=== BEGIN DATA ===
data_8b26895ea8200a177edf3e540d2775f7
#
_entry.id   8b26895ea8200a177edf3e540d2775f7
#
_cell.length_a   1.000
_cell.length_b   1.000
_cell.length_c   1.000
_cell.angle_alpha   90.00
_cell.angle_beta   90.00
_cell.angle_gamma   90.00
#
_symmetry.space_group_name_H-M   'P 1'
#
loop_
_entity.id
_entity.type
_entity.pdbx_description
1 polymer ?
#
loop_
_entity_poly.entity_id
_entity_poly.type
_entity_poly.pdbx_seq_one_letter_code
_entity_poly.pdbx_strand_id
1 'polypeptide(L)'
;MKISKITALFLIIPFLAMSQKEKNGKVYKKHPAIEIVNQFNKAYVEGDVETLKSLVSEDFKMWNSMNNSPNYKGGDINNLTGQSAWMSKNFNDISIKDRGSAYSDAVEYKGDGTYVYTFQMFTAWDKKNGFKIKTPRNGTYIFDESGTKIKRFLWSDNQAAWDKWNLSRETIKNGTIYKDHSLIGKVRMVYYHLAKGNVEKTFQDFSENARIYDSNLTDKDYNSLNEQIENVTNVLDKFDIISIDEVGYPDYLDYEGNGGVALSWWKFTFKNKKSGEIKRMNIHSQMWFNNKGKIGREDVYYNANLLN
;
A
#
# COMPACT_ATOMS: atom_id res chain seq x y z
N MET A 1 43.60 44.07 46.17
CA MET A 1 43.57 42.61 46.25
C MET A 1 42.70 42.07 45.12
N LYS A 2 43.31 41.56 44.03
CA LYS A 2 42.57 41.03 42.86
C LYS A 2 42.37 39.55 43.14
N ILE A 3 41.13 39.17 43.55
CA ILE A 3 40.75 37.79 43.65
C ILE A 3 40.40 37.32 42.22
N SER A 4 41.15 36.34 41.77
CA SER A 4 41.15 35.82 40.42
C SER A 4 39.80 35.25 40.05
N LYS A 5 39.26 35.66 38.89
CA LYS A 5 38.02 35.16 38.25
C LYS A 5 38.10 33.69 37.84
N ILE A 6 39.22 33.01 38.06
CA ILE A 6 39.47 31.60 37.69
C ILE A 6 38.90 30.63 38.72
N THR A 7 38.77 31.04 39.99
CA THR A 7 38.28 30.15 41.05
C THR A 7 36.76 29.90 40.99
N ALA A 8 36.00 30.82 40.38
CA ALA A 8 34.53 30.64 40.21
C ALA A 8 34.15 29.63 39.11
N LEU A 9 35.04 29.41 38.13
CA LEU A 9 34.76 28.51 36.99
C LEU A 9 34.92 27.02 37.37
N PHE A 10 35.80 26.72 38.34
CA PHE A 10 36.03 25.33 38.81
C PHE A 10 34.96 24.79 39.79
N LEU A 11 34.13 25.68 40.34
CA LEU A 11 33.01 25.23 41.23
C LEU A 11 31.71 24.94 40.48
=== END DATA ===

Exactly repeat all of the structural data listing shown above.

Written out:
data_8b26895ea8200a177edf3e540d2775f7
#
_entry.id   8b26895ea8200a177edf3e540d2775f7
#
_cell.length_a   1.000
_cell.length_b   1.000
_cell.length_c   1.000
_cell.angle_alpha   90.00
_cell.angle_beta   90.00
_cell.angle_gamma   90.00
#
_symmetry.space_group_name_H-M   'P 1'
#
loop_
_entity.id
_entity.type
_entity.pdbx_description
1 polymer ?
#
loop_
_entity_poly.entity_id
_entity_poly.type
_entity_poly.pdbx_seq_one_letter_code
_entity_poly.pdbx_strand_id
1 'polypeptide(L)'
;MKISKITALFLIIPFLAMSQKEKNGKVYKKHPAIEIVNQFNKAYVEGDVETLKSLVSEDFKMWNSMNNSPNYKGGDINNLTGQSAWMSKNFNDISIKDRGSAYSDAVEYKGDGTYVYTFQMFTAWDKKNGFKIKTPRNGTYIFDESGTKIKRFLWSDNQAAWDKWNLSRETIKNGTIYKDHSLIGKVRMVYYHLAKGNVEKTFQDFSENARIYDSNLTDKDYNSLNEQIENVTNVLDKFDIISIDEVGYPDYLDYEGNGGVALSWWKFTFKNKKSGEIKRMNIHSQMWFNNKGKIGREDVYYNANLLN
;
A
#
# COMPACT_ATOMS: atom_id res chain seq x y z
N MET A 1 43.60 44.07 46.17
CA MET A 1 43.57 42.61 46.25
C MET A 1 42.70 42.07 45.12
N LYS A 2 43.31 41.56 44.03
CA LYS A 2 42.57 41.03 42.86
C LYS A 2 42.37 39.55 43.14
N ILE A 3 41.13 39.17 43.55
CA ILE A 3 40.75 37.79 43.65
C ILE A 3 40.40 37.32 42.22
N SER A 4 41.15 36.34 41.77
CA SER A 4 41.15 35.82 40.42
C SER A 4 39.80 35.25 40.05
N LYS A 5 39.26 35.66 38.89
CA LYS A 5 38.02 35.16 38.25
C LYS A 5 38.10 33.69 37.84
N ILE A 6 39.22 33.01 38.06
CA ILE A 6 39.47 31.60 37.69
C ILE A 6 38.90 30.63 38.72
N THR A 7 38.77 31.04 39.99
CA THR A 7 38.28 30.15 41.05
C THR A 7 36.76 29.90 40.99
N ALA A 8 36.00 30.82 40.38
CA ALA A 8 34.53 30.64 40.21
C ALA A 8 34.15 29.63 39.11
N LEU A 9 35.04 29.41 38.13
CA LEU A 9 34.76 28.51 36.99
C LEU A 9 34.92 27.02 37.37
N PHE A 10 35.80 26.72 38.34
CA PHE A 10 36.03 25.33 38.81
C PHE A 10 34.96 24.79 39.79
N LEU A 11 34.13 25.68 40.34
CA LEU A 11 33.01 25.23 41.23
C LEU A 11 31.71 24.94 40.48